Review Microsoft has released beta 2.0 of Silverlight 2.0, complete with a Go-Live license that permits commercial deployments for those sufficiently brave.
Silverlight 2.0 is the make-or-break release for Microsoft's would-be Flash killer, since it includes the .NET runtime. While .NET has succeeded as a web platform, it has never been fully convincing on the desktop. The runtime is huge and can be troublesome to install, the Windows Forms GUI framework is slow and ugly, and the Windows-only platform requirement is an increasing burden as the Mac gains market share.
Silverlight solves all three problems. The GUI framework is Windows Presentation Foundation (WPF), based on an XML layout language called XAML. The runtime is under 5MB, delivered as a browser plug-in. Cross-platform is limited, but includes Intel Mac so meets the most pressing need.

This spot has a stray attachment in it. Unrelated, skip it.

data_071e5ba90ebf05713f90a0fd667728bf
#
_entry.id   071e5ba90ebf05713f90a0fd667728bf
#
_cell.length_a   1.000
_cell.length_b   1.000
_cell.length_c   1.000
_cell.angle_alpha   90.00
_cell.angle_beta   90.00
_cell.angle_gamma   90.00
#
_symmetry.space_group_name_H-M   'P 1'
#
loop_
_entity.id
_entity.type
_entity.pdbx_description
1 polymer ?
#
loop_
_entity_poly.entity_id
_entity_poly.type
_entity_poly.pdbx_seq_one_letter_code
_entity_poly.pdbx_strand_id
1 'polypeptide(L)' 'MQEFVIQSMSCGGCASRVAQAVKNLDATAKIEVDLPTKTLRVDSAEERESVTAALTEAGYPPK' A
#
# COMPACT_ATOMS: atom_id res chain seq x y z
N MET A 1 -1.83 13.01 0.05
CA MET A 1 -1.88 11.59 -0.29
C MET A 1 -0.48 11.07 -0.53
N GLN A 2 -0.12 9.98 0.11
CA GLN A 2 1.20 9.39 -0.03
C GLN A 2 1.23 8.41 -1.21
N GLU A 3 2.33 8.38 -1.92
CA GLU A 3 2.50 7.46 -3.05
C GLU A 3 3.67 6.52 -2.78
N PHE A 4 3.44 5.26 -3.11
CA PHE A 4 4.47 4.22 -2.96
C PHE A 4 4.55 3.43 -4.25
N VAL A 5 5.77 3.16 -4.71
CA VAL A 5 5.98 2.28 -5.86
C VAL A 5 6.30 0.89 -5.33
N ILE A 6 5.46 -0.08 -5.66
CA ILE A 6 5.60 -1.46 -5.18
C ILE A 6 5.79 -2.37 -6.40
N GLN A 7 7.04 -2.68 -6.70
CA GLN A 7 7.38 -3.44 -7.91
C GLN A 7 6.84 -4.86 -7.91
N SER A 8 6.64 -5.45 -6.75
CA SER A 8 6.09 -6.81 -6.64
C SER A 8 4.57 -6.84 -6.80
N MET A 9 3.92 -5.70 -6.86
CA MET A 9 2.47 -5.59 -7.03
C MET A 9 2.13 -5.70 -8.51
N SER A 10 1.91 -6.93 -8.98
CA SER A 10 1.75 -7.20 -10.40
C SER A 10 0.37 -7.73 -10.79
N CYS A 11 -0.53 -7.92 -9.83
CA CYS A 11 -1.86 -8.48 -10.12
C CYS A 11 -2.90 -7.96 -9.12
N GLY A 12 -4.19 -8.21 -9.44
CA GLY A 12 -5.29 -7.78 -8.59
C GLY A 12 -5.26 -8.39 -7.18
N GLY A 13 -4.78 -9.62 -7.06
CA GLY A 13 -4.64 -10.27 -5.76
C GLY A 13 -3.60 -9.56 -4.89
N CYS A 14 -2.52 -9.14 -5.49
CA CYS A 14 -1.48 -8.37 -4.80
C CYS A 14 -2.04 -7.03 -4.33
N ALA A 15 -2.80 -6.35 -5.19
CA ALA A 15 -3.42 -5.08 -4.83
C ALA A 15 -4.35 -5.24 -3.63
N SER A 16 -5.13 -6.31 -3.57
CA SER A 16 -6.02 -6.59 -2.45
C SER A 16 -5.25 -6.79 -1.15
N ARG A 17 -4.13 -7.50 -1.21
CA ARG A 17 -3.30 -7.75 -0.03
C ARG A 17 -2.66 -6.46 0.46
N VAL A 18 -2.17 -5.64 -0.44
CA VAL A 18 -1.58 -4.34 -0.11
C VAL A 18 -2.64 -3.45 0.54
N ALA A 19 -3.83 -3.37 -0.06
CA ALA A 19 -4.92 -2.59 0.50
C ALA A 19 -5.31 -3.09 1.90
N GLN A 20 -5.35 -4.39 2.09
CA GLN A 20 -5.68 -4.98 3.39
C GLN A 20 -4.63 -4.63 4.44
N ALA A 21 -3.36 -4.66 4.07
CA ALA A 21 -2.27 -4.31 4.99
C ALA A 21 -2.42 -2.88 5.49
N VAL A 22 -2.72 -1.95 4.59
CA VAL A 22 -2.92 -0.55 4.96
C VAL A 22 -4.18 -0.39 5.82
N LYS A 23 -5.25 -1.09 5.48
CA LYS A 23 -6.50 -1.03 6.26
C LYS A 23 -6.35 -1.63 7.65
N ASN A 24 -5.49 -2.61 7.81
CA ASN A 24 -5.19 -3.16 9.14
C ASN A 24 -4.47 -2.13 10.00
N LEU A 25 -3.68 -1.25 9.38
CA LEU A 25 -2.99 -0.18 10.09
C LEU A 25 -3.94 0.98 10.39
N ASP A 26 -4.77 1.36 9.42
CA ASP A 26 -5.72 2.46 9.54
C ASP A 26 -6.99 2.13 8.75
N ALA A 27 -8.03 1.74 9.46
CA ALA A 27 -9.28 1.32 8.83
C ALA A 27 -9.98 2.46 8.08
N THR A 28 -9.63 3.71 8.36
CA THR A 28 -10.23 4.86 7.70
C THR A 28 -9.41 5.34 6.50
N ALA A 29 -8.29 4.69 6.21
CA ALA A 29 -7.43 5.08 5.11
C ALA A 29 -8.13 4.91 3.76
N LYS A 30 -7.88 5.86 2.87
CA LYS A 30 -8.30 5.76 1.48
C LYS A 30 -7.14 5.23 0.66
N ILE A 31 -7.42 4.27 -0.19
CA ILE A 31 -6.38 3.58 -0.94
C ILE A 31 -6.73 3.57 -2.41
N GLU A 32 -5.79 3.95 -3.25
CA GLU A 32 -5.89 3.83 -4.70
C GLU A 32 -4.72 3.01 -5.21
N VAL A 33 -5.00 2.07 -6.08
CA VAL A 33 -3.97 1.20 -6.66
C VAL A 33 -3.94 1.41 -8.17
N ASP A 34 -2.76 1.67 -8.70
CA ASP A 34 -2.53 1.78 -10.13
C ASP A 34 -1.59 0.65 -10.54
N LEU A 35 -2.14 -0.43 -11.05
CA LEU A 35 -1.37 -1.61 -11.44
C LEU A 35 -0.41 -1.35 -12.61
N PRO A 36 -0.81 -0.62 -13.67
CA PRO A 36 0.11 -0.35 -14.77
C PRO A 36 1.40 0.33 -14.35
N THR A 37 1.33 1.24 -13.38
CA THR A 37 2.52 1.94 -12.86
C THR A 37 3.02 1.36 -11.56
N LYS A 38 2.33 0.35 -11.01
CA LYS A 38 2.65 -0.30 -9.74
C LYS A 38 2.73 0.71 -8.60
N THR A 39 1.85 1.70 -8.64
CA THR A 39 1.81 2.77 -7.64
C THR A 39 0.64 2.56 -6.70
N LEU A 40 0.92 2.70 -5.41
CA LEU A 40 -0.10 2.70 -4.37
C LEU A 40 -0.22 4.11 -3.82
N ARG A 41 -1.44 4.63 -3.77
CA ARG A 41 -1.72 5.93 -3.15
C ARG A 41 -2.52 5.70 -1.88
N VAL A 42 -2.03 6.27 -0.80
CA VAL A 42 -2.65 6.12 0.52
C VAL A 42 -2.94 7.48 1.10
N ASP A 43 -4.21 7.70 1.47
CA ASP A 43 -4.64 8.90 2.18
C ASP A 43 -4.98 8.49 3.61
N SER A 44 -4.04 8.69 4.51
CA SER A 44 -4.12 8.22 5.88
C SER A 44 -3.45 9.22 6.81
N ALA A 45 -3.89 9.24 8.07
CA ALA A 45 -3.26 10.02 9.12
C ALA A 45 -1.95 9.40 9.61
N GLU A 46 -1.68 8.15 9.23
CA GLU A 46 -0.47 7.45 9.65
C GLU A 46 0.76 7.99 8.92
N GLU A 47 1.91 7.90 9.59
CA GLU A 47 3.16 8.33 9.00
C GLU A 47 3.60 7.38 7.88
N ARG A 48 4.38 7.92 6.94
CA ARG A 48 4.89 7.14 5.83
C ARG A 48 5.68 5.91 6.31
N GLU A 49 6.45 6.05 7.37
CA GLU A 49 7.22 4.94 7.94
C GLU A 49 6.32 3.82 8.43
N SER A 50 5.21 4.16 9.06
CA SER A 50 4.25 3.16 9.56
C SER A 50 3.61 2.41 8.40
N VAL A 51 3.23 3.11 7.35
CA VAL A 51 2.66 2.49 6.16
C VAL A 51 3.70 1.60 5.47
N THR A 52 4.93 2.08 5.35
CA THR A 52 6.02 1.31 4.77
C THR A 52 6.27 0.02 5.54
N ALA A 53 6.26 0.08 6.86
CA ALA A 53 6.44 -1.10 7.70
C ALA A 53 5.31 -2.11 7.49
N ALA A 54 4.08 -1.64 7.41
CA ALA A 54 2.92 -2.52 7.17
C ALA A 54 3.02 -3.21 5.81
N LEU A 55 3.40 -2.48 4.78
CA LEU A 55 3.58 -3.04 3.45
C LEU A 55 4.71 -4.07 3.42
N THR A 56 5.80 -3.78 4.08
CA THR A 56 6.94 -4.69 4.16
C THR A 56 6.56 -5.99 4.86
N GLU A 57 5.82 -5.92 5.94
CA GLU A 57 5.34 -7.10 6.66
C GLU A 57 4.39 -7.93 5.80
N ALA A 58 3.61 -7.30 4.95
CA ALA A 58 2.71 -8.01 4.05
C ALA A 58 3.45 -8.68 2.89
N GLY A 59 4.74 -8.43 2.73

However, Microsoft is racing against Adobe Systems, whose mature Flash client covers the same territory. The pace of Silverlight development is energetic, but raises concerns that too many bugs may slip through.
I experienced this first-hand when installing the beta 2.0 development tools. Keeping Visual Studio 2008 running sweetly with all Microsoft's latest add-ons has become arduous. The Silverlight tools beta interacts with the Visual Studio 2008 Service Pack (SP)1 beta; you have to scrutinize the release notes in detail and even then the install may fail and require manual fixing. This is the kind of deployment nightmare that Silverlight aims to fix for end users.
Expression Blend 2.5 - complex but unavoidable
Silverlight developers actually need two products: Visual Studio 2008 with the necessary extensions, and Expression Blend 2.5 June 2008 Preview. The idea is that developers write code in Visual Studio, while Expression designers work on the same XAML files. The concept is good, but the situation is messy in beta 2.0.